The term "Blue Book Value" refers to the value of a vehicle by a guide known as the Kelley Blue Book. The guide not only lists the value of new vehicles, but it also lists used car values. Since the 1920s, the Kelley Blue Book has served as a standard within the auto industry in the United States. In addition to values for vehicles, the guide has also covered values for snowmobiles, motorcycles and personal watercraft. The guide is updated annually.
There are three different values provided in the Blue Book Used Car Guide. The trade-in value is the amount you can expect to receive from a dealer when trading in a used vehicle. The private party value refers to the amount you can expect to pay when purchasing a used vehicle from a private individual. The retail value refers to the amount you can expect to pay at the dealer.
At KBB.com, you will also find three different types of new-car values provided. The manufacturer determines the manufacturer's suggested retail price (MSRP). This means the dealer can choose to offer the car at a price that is above or below the MSRP based on the marked conditions in the local area. The dealer invoice, or invoice price, refers to the amount the manufacturer actually charges the dealer for the new car. The Kelley Blue Book Fair Purchase Price indicates what buyers are paying for a specific car. This value is based on reported transaction information from dealers across the country.
A number of factors are taken into consideration when determining Blue Book Values for used cars. Such factors include the body style of the vehicle and the year in which it was manufactured, as well as features such as transmission type and engine size. Custom details and options available on a particular vehicle can also affect value. General condition and mileage will also affect the amount of car depreciation. In general, most vehicles depreciate at a rate of between 15 and 20 percent per year. Some vehicles are able to hold their value better than others because they are more in demand by buyers. The Blue Book Value can help you to determine which vehicles hold their value better in the long-term.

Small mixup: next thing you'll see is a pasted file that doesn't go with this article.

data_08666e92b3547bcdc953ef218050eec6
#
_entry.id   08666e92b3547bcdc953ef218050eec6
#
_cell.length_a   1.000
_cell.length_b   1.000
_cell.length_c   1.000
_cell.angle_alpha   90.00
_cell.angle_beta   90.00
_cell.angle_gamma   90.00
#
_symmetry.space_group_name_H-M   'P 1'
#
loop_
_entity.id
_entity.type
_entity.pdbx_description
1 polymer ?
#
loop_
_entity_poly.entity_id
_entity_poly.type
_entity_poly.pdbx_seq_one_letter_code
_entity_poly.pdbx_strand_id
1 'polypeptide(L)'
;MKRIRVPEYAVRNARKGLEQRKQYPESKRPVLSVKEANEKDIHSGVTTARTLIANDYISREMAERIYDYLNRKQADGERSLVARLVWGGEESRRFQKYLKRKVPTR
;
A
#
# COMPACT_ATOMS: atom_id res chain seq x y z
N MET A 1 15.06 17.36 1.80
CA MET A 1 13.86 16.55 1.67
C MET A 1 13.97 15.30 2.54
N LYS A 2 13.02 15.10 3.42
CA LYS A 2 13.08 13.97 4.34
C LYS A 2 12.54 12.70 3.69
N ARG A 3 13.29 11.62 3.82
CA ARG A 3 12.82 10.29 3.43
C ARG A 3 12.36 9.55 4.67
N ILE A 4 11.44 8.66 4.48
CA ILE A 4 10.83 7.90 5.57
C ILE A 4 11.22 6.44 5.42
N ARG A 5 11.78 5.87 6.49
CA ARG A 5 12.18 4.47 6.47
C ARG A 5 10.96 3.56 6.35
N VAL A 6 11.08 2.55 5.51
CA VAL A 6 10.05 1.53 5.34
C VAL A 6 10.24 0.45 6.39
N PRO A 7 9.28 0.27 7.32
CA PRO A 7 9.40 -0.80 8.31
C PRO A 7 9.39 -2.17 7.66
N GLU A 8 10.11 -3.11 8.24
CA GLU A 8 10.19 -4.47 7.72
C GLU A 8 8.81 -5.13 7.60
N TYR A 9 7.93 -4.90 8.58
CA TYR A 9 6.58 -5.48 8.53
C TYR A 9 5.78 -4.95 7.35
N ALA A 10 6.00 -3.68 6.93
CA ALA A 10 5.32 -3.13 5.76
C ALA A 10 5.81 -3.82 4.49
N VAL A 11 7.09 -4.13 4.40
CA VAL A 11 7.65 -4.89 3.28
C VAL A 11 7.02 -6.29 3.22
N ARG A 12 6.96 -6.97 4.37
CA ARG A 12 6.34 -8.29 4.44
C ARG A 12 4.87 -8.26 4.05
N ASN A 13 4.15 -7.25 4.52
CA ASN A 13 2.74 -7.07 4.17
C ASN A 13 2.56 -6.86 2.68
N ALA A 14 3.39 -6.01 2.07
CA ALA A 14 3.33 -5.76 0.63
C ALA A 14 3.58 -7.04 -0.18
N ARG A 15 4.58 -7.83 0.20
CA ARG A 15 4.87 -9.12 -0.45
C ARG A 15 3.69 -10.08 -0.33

The Kelley Blue Book was first produced in 1926. It has come to frequently be referred to simply as the Blue Book simply because the guide has a blue cover. Being aware of the Blue Book Value of a vehicle can be particularly beneficial if you are interested in either selling or buying a car. If you are trading in a vehicle to a dealer or if you are planning to sell a car privately, the Blue Book Value can provide you with an objective measure of the vehicle's value. It can also provide the basis for initial negotiations. If you are planning to purchase a used car either from a dealer or a private party, the Blue Book Value can help to ensure you do not overpay for the vehicle. And if you are in the hunt for a new car, be sure to check out the Kelley Blue Book Fair Purchase Price here at KBB.com to see what folks in your zip code area are paying.